In this study, the five main classes of antihypertensive drugs available were: Antihypertensives (ACT-code C02), Diuretics (C03), Beta blocking agents (C07), Calcium channel blockers (C08) and Agents acting on the renin-angiotensin system (C09). The different classes may have distinct side effects and thus could potentially be differently related to psychological attributes. However, our results suggest that high sense of coherence was associated with better adherence in relation to most of the antihypertensive drugs. The results for Diuretics (C03) slightly differed, but small numbers prevent any definite conclusions.
Our findings should be interpreted in light of some limitations. First, although pharmacy refill records are objective measures and collected routinely, they do not represent a measure of whether the participants actually took the medications. It is possible that some of the participants characterized as totally adherent did not actually take their medication despite of filling their prescriptions, leading to overestimation of adherence in this study. Future research with alternative measures of adherence, such as pill counters, would provide an interesting comparison to the present results. Secondly, our sample of public sector employees did not include unemployed individuals and is thus not representative of the general population, which may limit the generalizability of our findings. Third, the SOC scale was included only in the survey for employees in the service of towns but not those working for hospitals; thus we had data only for 53% of the 1, 021 hypertensive participants identified. This limited statistical power in our analysis.
Implications of findings
The prevalence of full adherence to antihypertensive medication measured using pharmacy refill records in our sample of hypertensive patients was about 60% and the prevalence of those who really take their medication might be even lower. This confirms the fact that poor adherence to antihypertensive medication remains a major problem among patients with hypertension.2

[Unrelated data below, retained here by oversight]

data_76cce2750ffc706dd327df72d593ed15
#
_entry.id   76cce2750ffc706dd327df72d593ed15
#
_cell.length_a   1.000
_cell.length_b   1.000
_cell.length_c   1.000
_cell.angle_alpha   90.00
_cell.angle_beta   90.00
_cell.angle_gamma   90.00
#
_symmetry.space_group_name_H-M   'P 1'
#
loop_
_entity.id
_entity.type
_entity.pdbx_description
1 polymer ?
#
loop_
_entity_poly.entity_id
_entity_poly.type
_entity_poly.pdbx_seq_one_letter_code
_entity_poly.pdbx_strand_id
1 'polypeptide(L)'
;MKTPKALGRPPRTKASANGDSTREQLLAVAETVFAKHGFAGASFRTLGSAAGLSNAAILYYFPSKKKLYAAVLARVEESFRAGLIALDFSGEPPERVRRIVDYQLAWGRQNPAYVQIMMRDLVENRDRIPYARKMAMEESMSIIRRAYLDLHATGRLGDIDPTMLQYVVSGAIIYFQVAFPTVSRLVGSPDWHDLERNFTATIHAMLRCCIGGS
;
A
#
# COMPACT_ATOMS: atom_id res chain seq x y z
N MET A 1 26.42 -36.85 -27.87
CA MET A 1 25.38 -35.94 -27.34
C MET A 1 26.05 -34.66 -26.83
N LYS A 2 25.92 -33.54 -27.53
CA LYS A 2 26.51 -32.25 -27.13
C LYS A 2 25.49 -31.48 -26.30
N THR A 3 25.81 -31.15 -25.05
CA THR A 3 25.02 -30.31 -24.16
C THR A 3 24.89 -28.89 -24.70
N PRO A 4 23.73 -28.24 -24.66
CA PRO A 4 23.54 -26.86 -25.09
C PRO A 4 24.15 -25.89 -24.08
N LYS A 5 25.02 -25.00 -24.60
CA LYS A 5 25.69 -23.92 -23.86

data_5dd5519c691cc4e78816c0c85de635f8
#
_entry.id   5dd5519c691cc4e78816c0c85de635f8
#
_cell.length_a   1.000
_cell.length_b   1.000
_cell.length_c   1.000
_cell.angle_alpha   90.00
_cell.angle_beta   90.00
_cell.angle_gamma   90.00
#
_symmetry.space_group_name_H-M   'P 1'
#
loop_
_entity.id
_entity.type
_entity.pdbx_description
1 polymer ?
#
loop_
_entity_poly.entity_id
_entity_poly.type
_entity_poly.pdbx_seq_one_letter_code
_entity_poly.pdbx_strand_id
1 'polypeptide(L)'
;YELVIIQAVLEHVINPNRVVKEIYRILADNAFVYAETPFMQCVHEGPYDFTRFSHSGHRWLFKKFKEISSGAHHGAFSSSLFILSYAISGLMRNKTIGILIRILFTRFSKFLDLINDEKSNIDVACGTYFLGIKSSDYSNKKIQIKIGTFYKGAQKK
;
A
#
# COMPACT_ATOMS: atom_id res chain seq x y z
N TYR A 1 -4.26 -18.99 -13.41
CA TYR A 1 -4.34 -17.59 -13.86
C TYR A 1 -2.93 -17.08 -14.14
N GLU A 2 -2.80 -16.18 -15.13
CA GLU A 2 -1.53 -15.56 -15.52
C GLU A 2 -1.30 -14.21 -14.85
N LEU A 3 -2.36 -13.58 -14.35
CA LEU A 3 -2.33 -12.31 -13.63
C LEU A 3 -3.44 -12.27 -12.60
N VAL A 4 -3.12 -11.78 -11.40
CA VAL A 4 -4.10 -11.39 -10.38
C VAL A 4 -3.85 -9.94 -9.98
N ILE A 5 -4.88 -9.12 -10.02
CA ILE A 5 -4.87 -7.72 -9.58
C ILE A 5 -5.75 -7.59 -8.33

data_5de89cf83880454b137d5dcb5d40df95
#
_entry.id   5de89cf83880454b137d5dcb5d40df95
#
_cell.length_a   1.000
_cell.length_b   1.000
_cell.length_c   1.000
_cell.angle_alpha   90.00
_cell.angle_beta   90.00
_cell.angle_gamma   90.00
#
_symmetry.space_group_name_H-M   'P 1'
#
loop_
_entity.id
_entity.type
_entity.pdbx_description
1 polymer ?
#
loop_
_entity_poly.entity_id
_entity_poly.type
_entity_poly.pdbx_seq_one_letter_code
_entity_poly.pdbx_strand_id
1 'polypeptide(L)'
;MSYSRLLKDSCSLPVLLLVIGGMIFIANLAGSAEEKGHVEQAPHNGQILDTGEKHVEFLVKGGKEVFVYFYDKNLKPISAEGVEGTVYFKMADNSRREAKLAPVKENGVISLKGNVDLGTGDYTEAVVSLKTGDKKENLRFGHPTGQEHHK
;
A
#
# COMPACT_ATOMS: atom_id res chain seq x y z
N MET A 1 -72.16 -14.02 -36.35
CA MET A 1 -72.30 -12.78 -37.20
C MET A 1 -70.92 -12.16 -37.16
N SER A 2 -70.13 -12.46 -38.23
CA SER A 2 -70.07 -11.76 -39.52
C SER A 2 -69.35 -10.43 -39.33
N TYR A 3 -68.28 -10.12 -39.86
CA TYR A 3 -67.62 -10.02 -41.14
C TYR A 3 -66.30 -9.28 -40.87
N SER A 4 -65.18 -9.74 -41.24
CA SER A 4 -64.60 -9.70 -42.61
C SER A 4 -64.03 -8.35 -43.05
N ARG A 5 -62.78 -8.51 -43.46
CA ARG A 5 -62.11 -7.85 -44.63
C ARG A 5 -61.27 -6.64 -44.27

Hypertension accounts for a significant cost burden through avoidable hospital admissions, premature deaths, work absenteeism, and reduced productivity. 33
In the WHO report 4
on adherence to long-term therapy, it has been recognized that patient’s behaviour is the critical link between a prescribed regimen and treatment outcome. The most effective regimen will fail if the patient does not take the medication as prescribed or refuses to take it. The relationship between sense of cohort and medication-adherence behaviour observed in this study suggests that knowledge (comprehensibility), capacity (manageability), and motivation (meaningfulness) may be important determinants of adherence behaviour in a context of asymptotic illness in which patients often do not feel or perceive the immediate consequences of skipping medication doses. Our results suggest that global messages on adherence to patients might benefit from emphasis on the importance of adherence (knowledge or comprehensibility), of their ability to achieve it (capacity or manageability), and focus on factors that influence their willingness to take the prescribed antihypertensive drugs (motivation or meaningfulness).
We assessed sense of cohort with a 13-item measure, but a validated brief 6-item scale also exists 34
. Although we acknowledge the high workload of clinicians, we believe that a brief assessment of sense of coherence could (in certain cases) provide clinicians with insight into patient behaviour and foster a more directed discussion regarding medication adherence with patients particularly low on sense of coherence. As adherence to medication is behaviour that is self-managed, interventions to promote better adherence to antihypertensive medication might benefit from input from the sense of coherence model because it provides specific aspects (meaningfulness, comprehensibility, manageability) that could be targeted in education programs 31
. Therapeutic education programs could be an important strategy to improve adherence by informing patients about hypertension, benefits of the treatment, and serious complications associated with non-adherence and by motivating and encouraging them to adhere to treatment. Education is also needed for self-management since most of the care provided for chronic conditions such as hypertension requires the patients to be involved in their own self care. 35